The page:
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Unable to find the perfect barn conversion with plenty of space, Lynn and Viv Lewis extended their 1980s house to create their dream home.

Lynn LewisFact file

The owners: Lynn Lewis (right), a self-employed HR consultant, lives here with husband Viv, a partner in a law company
The property: A four-bedroom detached house built in 1987
The location: Holmfirth, West Yorkshire
What they spent: The couple bought the property in 1989 for £150,000. They have spent around £90,000 on renovating and extending the house, which was recently valued at £500,000.

When Lynn and Viv Lewis bought their detached house, they didn’t intend to stay as they dreamed of moving to a converted stone barn in the Yorkshire countryside. However, after 16 years of searching for the perfect barn conversion, they couldn’t find anywhere to match the light, space and quiet hillside location of their present home.

‘Nothing seemed to tick all the right boxes,’ says Lynn.

The couple decided to extend their house with a vaulted, glazed sun lounge leading from an open-plan kitchen area to create the additional space they had envisaged in their dream barn.

‘We each compiled a wish list then asked our architect to draw up plans,’ says Lynn. ‘He delivered the wow-factor with high-ceilinged, open-plan rooms and large windows, but we cut back on some design details so we could keep within our £90,000 budget. I was also keen to include some of my own ideas in the design.’

The new plans included the sun lounge, a terrace and the kitchen in the rear extension which would wrap around a corner of the house and create a third, lower ground storey behind the existing double garage in a third of an acre plot. It also included a utility room, home cinema and cloakroom.

One of Lynn’s ideas was to relocate the kitchen from the front of the house, where the couple felt there was little privacy, to the dining room at the rear of the property. They would then knock through and extend out into the garden to create one large, split-level living space.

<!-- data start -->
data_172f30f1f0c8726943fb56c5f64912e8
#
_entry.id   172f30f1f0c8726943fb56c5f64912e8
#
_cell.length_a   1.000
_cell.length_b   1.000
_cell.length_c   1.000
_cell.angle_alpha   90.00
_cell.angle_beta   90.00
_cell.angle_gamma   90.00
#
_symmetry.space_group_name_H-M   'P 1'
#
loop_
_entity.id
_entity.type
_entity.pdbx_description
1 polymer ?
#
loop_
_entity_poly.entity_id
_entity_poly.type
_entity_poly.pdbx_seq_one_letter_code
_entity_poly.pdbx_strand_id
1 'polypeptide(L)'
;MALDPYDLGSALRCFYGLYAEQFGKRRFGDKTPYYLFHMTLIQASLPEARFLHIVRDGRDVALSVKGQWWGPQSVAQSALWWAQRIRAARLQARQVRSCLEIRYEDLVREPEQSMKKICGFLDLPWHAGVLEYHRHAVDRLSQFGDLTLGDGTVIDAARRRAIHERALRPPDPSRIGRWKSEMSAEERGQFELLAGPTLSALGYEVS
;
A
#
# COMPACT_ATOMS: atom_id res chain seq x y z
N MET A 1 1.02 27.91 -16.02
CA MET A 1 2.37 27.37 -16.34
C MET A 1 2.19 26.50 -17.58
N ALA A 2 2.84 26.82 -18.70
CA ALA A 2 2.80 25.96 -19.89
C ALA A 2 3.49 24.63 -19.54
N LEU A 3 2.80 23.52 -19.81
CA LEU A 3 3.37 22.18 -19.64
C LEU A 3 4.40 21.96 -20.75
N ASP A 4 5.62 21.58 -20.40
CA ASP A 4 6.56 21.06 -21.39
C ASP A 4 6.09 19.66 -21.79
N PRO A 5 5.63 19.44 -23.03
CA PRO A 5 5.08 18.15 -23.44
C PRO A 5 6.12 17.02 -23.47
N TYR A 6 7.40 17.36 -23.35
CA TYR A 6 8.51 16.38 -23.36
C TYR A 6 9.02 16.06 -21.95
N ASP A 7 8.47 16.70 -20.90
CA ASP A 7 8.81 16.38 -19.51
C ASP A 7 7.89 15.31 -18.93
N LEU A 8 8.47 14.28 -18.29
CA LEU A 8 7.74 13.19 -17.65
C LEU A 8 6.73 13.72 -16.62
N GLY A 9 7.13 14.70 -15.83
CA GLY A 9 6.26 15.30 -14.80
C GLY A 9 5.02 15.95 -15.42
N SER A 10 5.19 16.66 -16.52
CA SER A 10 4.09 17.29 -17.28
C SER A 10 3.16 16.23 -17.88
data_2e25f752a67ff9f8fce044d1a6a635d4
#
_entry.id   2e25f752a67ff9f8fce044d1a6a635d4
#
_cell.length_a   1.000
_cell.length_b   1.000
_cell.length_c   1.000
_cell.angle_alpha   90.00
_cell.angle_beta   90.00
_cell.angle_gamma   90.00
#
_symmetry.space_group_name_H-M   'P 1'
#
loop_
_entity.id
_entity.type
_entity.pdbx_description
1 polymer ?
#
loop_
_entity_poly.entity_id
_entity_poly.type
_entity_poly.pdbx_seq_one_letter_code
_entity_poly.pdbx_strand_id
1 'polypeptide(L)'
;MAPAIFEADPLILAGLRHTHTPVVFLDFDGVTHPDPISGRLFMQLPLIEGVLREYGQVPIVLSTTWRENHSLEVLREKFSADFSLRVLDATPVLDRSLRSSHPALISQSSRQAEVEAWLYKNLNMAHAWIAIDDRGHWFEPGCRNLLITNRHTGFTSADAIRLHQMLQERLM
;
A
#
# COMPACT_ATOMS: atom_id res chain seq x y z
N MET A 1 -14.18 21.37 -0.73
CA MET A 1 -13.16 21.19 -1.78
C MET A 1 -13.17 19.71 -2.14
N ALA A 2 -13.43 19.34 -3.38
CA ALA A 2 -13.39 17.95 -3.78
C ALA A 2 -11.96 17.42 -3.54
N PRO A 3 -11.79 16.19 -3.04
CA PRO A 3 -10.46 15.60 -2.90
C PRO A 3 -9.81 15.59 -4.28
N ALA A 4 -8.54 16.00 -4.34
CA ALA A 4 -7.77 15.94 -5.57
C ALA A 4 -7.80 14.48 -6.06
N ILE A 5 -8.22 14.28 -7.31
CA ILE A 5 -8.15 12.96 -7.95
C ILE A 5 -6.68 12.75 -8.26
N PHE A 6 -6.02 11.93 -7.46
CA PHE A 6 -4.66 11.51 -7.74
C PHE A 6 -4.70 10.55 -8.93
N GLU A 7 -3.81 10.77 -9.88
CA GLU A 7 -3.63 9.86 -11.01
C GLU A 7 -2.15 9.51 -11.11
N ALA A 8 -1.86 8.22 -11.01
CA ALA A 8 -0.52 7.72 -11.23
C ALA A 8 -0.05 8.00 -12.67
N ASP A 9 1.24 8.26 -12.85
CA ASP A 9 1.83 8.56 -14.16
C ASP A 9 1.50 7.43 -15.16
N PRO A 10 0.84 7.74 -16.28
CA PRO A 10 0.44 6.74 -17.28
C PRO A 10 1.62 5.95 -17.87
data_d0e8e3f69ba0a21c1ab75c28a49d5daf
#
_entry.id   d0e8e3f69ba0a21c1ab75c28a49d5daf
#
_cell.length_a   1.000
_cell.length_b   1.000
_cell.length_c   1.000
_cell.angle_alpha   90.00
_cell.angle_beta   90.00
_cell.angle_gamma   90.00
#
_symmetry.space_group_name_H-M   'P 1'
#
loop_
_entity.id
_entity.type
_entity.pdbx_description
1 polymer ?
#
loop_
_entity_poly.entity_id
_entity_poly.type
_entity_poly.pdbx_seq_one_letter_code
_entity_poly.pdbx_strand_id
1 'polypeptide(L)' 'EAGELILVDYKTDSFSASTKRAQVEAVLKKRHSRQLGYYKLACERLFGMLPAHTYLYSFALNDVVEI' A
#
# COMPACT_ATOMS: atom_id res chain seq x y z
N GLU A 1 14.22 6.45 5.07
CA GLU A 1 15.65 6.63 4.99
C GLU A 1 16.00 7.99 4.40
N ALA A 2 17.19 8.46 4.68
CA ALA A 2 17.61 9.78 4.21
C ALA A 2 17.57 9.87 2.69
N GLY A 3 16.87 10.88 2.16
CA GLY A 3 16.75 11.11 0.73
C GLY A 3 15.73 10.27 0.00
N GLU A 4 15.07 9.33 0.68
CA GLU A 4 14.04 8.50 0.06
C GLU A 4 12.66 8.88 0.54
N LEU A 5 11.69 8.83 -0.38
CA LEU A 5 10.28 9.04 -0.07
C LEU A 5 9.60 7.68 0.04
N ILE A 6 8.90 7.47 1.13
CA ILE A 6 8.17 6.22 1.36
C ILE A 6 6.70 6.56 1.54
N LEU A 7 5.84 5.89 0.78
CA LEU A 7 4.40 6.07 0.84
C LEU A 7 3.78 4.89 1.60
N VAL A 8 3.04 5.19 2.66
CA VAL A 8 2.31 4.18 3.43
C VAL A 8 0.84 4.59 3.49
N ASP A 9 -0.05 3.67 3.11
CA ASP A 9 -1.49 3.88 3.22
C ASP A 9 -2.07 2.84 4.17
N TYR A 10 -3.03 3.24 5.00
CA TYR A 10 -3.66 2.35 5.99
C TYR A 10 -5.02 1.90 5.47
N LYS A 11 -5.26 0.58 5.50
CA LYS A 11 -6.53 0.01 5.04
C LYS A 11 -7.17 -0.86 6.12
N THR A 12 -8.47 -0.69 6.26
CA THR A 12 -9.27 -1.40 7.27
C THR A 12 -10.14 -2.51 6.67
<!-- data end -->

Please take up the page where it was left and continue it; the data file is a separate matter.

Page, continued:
Work began, with a shed being moved to a different part of the garden to make way for the extension’s foundations, which were dug into the side of the sloping rear garden. Retaining walls were built into the sloped area and lined with a waterproof membrane so that the extension would be watertight and fully supported and reduce the risk of the foundations subsiding due to the sloping nature of the garden.

‘The biggest issue we faced was getting the JCB digger through the passage at the side of the house,’ says Lynn. ‘We had to remove the fence to get it into the garden. We warned our neighbours about the building work so they knew what to expect – but it turned out to be a straightforward build with amazingly little mess.’

Concrete blocks and locally sourced external stone, chosen to match the stone of the original property, were used to construct the extension’s exterior walls. Large windows and double-glazed doors opening out on to the terrace were added to the sun lounge and its vaulted roof was finished with artificial slate tiles.

By the time the wall between the extension and the new kitchen area was ready to be knocked through to create the open-plan living space, the extension was watertight and ready for the next stage.

‘Although the new kitchen area has only one small side window, we get plenty of light flowing through the extension,’ says Lynn. ‘Now, instead of looking out on to the road as before, I can see the beautiful views of the garden and countryside.’

There was little disruption to the couple’s day-to-day life while the extension was being built. They carried on living in the house while the exterior work was going on, which took around four months.